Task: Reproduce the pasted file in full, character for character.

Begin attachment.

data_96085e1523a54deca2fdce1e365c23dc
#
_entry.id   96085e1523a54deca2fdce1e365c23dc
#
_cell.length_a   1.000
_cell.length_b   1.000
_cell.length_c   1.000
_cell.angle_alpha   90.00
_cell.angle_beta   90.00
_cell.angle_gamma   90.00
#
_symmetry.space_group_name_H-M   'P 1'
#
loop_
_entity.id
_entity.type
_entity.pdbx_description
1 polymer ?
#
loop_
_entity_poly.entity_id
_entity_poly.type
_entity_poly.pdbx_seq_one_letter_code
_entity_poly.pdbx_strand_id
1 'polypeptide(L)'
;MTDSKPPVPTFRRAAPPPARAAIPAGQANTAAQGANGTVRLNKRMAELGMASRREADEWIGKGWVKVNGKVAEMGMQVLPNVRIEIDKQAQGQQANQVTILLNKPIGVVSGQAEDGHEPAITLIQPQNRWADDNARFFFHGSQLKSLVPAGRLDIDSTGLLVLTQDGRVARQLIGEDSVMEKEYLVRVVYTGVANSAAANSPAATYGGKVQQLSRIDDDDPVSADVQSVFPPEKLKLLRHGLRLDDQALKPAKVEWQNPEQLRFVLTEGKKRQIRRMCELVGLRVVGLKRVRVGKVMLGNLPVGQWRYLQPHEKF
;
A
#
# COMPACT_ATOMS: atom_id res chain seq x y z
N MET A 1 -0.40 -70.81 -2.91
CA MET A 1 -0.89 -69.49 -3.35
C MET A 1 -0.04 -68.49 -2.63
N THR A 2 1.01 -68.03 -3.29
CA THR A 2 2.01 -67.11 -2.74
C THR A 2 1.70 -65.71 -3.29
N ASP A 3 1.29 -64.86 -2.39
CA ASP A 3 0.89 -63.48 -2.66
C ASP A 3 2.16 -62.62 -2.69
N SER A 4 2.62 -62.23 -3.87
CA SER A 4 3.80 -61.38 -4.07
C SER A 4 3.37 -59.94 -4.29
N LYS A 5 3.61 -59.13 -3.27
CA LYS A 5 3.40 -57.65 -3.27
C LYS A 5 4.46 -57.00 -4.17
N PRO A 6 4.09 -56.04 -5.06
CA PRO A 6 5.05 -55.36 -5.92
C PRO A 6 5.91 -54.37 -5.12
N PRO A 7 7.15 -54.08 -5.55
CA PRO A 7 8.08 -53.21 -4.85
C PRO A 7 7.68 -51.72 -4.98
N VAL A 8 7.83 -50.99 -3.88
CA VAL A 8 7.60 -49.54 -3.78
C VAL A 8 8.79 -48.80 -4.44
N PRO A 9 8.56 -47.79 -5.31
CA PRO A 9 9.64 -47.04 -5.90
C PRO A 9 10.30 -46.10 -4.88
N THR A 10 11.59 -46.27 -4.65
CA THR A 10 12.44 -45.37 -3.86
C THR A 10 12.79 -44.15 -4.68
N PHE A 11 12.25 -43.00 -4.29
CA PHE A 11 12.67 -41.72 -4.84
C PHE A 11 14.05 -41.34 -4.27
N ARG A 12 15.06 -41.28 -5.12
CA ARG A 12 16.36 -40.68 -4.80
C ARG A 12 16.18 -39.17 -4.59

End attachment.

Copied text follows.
data_96085e1523a54deca2fdce1e365c23dc
#
_entry.id   96085e1523a54deca2fdce1e365c23dc
#
_cell.length_a   1.000
_cell.length_b   1.000
_cell.length_c   1.000
_cell.angle_alpha   90.00
_cell.angle_beta   90.00
_cell.angle_gamma   90.00
#
_symmetry.space_group_name_H-M   'P 1'
#
loop_
_entity.id
_entity.type
_entity.pdbx_description
1 polymer ?
#
loop_
_entity_poly.entity_id
_entity_poly.type
_entity_poly.pdbx_seq_one_letter_code
_entity_poly.pdbx_strand_id
1 'polypeptide(L)'
;MTDSKPPVPTFRRAAPPPARAAIPAGQANTAAQGANGTVRLNKRMAELGMASRREADEWIGKGWVKVNGKVAEMGMQVLPNVRIEIDKQAQGQQANQVTILLNKPIGVVSGQAEDGHEPAITLIQPQNRWADDNARFFFHGSQLKSLVPAGRLDIDSTGLLVLTQDGRVARQLIGEDSVMEKEYLVRVVYTGVANSAAANSPAATYGGKVQQLSRIDDDDPVSADVQSVFPPEKLKLLRHGLRLDDQALKPAKVEWQNPEQLRFVLTEGKKRQIRRMCELVGLRVVGLKRVRVGKVMLGNLPVGQWRYLQPHEKF
;
A
#
# COMPACT_ATOMS: atom_id res chain seq x y z
N MET A 1 -0.40 -70.81 -2.91
CA MET A 1 -0.89 -69.49 -3.35
C MET A 1 -0.04 -68.49 -2.63
N THR A 2 1.01 -68.03 -3.29
CA THR A 2 2.01 -67.11 -2.74
C THR A 2 1.70 -65.71 -3.29
N ASP A 3 1.29 -64.86 -2.39
CA ASP A 3 0.89 -63.48 -2.66
C ASP A 3 2.16 -62.62 -2.69
N SER A 4 2.62 -62.23 -3.87
CA SER A 4 3.80 -61.38 -4.07
C SER A 4 3.37 -59.94 -4.29
N LYS A 5 3.61 -59.13 -3.27
CA LYS A 5 3.40 -57.65 -3.27
C LYS A 5 4.46 -57.00 -4.17
N PRO A 6 4.09 -56.04 -5.06
CA PRO A 6 5.05 -55.36 -5.92
C PRO A 6 5.91 -54.37 -5.12
N PRO A 7 7.15 -54.08 -5.55
CA PRO A 7 8.08 -53.21 -4.85
C PRO A 7 7.68 -51.72 -4.98
N VAL A 8 7.83 -50.99 -3.88
CA VAL A 8 7.60 -49.54 -3.78
C VAL A 8 8.79 -48.80 -4.44
N PRO A 9 8.56 -47.79 -5.31
CA PRO A 9 9.64 -47.04 -5.90
C PRO A 9 10.30 -46.10 -4.88
N THR A 10 11.59 -46.27 -4.65
CA THR A 10 12.44 -45.37 -3.86
C THR A 10 12.79 -44.15 -4.68
N PHE A 11 12.25 -43.00 -4.29
CA PHE A 11 12.67 -41.72 -4.84
C PHE A 11 14.05 -41.34 -4.27
N ARG A 12 15.06 -41.28 -5.12
CA ARG A 12 16.36 -40.68 -4.80
C ARG A 12 16.18 -39.17 -4.59